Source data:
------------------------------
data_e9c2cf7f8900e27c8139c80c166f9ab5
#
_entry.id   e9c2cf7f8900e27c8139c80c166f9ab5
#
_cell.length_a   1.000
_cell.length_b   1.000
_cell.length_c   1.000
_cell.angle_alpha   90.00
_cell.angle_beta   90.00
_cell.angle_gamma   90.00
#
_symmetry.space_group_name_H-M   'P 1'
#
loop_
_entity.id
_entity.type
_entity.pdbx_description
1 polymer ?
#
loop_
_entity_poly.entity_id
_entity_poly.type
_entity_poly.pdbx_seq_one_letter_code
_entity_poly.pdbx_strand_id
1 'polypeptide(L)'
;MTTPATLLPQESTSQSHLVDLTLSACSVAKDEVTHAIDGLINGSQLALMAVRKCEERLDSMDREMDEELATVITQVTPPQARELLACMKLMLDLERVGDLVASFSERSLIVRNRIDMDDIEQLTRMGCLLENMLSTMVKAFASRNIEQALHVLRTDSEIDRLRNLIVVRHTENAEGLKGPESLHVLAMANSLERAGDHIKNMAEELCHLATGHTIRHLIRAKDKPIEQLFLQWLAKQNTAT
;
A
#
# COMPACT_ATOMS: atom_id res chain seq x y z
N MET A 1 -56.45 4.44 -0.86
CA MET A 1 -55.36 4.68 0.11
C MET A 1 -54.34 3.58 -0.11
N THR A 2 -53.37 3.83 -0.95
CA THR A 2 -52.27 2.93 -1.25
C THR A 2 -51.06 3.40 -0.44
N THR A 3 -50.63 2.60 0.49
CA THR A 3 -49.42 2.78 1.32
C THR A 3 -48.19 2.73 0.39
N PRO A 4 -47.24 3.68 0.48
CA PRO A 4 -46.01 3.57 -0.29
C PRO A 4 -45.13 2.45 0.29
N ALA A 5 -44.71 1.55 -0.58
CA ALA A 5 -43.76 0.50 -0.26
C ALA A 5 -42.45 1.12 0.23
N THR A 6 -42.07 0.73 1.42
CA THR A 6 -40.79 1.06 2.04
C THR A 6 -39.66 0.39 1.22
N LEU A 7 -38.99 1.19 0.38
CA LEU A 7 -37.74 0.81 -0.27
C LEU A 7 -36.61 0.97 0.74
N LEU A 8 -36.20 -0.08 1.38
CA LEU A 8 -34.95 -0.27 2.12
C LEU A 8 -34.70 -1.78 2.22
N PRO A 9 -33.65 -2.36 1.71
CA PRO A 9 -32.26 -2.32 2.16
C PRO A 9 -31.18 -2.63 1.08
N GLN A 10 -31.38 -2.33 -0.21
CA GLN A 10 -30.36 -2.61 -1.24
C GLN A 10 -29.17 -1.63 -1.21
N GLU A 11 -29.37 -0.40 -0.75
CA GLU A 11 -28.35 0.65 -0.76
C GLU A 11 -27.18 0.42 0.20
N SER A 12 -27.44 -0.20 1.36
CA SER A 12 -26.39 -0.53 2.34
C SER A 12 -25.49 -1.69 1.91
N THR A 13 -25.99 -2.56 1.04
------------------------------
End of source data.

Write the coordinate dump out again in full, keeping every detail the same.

data_e9c2cf7f8900e27c8139c80c166f9ab5
#
_entry.id   e9c2cf7f8900e27c8139c80c166f9ab5
#
_cell.length_a   1.000
_cell.length_b   1.000
_cell.length_c   1.000
_cell.angle_alpha   90.00
_cell.angle_beta   90.00
_cell.angle_gamma   90.00
#
_symmetry.space_group_name_H-M   'P 1'
#
loop_
_entity.id
_entity.type
_entity.pdbx_description
1 polymer ?
#
loop_
_entity_poly.entity_id
_entity_poly.type
_entity_poly.pdbx_seq_one_letter_code
_entity_poly.pdbx_strand_id
1 'polypeptide(L)'
;MTTPATLLPQESTSQSHLVDLTLSACSVAKDEVTHAIDGLINGSQLALMAVRKCEERLDSMDREMDEELATVITQVTPPQARELLACMKLMLDLERVGDLVASFSERSLIVRNRIDMDDIEQLTRMGCLLENMLSTMVKAFASRNIEQALHVLRTDSEIDRLRNLIVVRHTENAEGLKGPESLHVLAMANSLERAGDHIKNMAEELCHLATGHTIRHLIRAKDKPIEQLFLQWLAKQNTAT
;
A
#
# COMPACT_ATOMS: atom_id res chain seq x y z
N MET A 1 -56.45 4.44 -0.86
CA MET A 1 -55.36 4.68 0.11
C MET A 1 -54.34 3.58 -0.11
N THR A 2 -53.37 3.83 -0.95
CA THR A 2 -52.27 2.93 -1.25
C THR A 2 -51.06 3.40 -0.44
N THR A 3 -50.63 2.60 0.49
CA THR A 3 -49.42 2.78 1.32
C THR A 3 -48.19 2.73 0.39
N PRO A 4 -47.24 3.68 0.48
CA PRO A 4 -46.01 3.57 -0.29
C PRO A 4 -45.13 2.45 0.29
N ALA A 5 -44.71 1.55 -0.58
CA ALA A 5 -43.76 0.50 -0.26
C ALA A 5 -42.45 1.12 0.23
N THR A 6 -42.07 0.73 1.42
CA THR A 6 -40.79 1.06 2.04
C THR A 6 -39.66 0.39 1.22
N LEU A 7 -38.99 1.19 0.38
CA LEU A 7 -37.74 0.81 -0.27
C LEU A 7 -36.61 0.97 0.74
N LEU A 8 -36.20 -0.08 1.38
CA LEU A 8 -34.95 -0.27 2.12
C LEU A 8 -34.70 -1.78 2.22
N PRO A 9 -33.65 -2.36 1.71
CA PRO A 9 -32.26 -2.32 2.16
C PRO A 9 -31.18 -2.63 1.08
N GLN A 10 -31.38 -2.33 -0.21
CA GLN A 10 -30.36 -2.61 -1.24
C GLN A 10 -29.17 -1.63 -1.21
N GLU A 11 -29.37 -0.40 -0.75
CA GLU A 11 -28.35 0.65 -0.76
C GLU A 11 -27.18 0.42 0.20
N SER A 12 -27.44 -0.20 1.36
CA SER A 12 -26.39 -0.53 2.34
C SER A 12 -25.49 -1.69 1.91
N THR A 13 -25.99 -2.56 1.04